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Is Your Child’s Friend Rude and Disrespectful at Your House?

Bonnie Harris


When your 7 year old child’s overnight playdate is disrespectful to you, what do you do? Should you send him home? Should you discipline him? Should you be honest when his mother asks about his behavior? And most important, what do you say to your child?

When a snarky voice from your child’s BFF says things like, “My house is bigger than yours” and “My mom’s cooking is better than yours” how do you stop from retaliating and stooping to his level of rude remarks when what you want to say is, “Oh yeah? Well you can just go back to your house and eat your mom’s cooking then.” How do you take the high road and say something like, “Oh that’s nice”?

Then when it gets followed by, “Open my lollipop, NOW” and, “I don’t have to” when asked to eat in the kitchen, or “WHY?!” when asked not to kick the door, it gets close to the edge of contemplating child abuse.

Worse still…When told not to do that after throwing a dirty sock in your face only to have the other one thrown in your face or to continue kicking a soccer ball at the window when told to stop or grabbing and eating any food in sight, you are ready to call the henchmen in. You grin and bear it, get through the night only to get more of the same the next morning, and finally get to take him home. What do you say when his mother asks how he behaved? “Oh fine” and run to the car swearing your child will never play with him ever again.

Okay, you deal with the sleepover with gritted teeth but now what? The kids go to school together. This unmannered, entitled child is your son’s best friend. You see his mother almost everyday at pickup. Surely she’ll ask for another playdate. What is the right thing to do? Blow her off? Hope that you can simply evade a decision by saying, “Oh sure. I’m really busy for the next couple weeks, but I’ll get back to you”? Tell your son he can’t have him over again? What’s the right thing to do?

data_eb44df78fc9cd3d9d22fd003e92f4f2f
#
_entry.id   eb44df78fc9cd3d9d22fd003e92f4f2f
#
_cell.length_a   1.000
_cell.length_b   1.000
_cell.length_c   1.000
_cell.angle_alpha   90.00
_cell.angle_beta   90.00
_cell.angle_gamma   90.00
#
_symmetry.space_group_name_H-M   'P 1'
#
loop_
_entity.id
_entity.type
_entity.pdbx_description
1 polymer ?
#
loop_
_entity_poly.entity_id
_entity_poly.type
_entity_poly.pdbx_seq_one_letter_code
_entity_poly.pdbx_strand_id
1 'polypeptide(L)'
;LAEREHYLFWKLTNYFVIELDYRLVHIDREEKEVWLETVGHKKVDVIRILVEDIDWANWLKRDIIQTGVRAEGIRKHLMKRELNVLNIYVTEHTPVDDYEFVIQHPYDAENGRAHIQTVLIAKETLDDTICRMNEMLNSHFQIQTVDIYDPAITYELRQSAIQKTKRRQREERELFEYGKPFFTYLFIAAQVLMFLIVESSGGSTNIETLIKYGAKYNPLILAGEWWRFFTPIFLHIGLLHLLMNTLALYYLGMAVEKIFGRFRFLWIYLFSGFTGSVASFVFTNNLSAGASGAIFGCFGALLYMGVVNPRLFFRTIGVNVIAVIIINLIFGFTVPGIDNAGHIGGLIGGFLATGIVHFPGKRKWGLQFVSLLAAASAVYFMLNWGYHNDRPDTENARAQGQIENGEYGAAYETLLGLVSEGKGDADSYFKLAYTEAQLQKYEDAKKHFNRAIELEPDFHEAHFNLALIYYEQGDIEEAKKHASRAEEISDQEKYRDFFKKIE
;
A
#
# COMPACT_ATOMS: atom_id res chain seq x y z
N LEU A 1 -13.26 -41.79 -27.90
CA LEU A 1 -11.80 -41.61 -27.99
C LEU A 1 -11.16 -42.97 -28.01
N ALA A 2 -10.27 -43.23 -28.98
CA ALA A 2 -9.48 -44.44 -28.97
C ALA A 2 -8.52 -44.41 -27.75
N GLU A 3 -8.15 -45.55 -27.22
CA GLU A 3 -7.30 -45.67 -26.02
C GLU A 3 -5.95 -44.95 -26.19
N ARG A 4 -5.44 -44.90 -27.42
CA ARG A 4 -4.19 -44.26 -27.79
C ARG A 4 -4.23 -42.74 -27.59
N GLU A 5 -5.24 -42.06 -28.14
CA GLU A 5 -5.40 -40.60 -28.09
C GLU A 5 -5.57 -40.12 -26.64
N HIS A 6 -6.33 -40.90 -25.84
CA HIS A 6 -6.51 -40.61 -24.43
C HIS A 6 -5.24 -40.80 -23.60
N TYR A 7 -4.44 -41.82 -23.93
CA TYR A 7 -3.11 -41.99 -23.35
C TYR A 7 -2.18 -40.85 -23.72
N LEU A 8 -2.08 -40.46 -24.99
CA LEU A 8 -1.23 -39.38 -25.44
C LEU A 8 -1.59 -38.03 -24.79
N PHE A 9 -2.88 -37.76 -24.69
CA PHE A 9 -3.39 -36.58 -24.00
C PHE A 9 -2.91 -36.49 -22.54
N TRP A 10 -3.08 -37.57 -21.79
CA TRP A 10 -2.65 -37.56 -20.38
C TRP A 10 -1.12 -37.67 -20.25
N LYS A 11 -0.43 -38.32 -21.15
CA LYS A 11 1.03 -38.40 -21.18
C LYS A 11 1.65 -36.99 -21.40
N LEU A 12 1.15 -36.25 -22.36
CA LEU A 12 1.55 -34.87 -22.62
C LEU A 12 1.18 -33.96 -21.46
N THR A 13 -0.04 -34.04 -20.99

Believe it or not this is a valuable teaching scenario for your son. After the child has gone home, this is the time to seize the moment. Be honest and upfront with your child. “Well, that experience did not go down well with me at all. I felt very badly treated. Do you know why? Did you sense how upset I was?”

This is your opportunity to teach your values without jamming You need to do such and such down his throat. This is your show-don’t-tell-moment. You can be very clear about how you felt with each transgression as long as you own your feelings, which you can do without blaming the transgressor. You don’t need to say, You may never have him over here again. I don’t want you ever to play with him. When you share with your child how you experienced what happened, your child can listen. Telling him to be respectful of others when he is at someone’s house doesn’t hold a candle to this lesson.

Then add, “How do you think you would have handled a situation like that?” “What do you think you would have said if his mother asked you to stop doing something?” Again no need to tell or lecture. He will get a very strong message from your personal experience.

Then what next? When your son wants him to come over again, you can prepare yourself by anticipating the same rude behavior. So no sleepover. If he is rude, you can say, “I don’t like to be spoken to that way. Would you please try again and speak to me differently.” Then, if he doesn’t appear to hear you or care, “If you don’t want to follow our rules, I’ll be happy to take you home.” Then, to his mom who asks about the early return, “He seemed to be having a hard time at our house.” Period.

Impressive lesson taught. No blame. No put-downs. No lecture. No submerging your feelings and living with resentment. You are taking responsibility for yourself and what you deserve. An admirable modeling job for your son.

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Bonnie Harris

Bonnie Harris, M.S.Ed. is the director of Connective Parenting and is an international speaker and parent educator. She has taught groups and coached parents privately for thirty years. Bonnie is the author of two books, "When Your Kids Push Your Buttons" and "Confident Parents, Remarkable Kids: 8 Principles for Raising Kids You’ll Love to Live With”. You can learn more about her work at or follow her on Facebook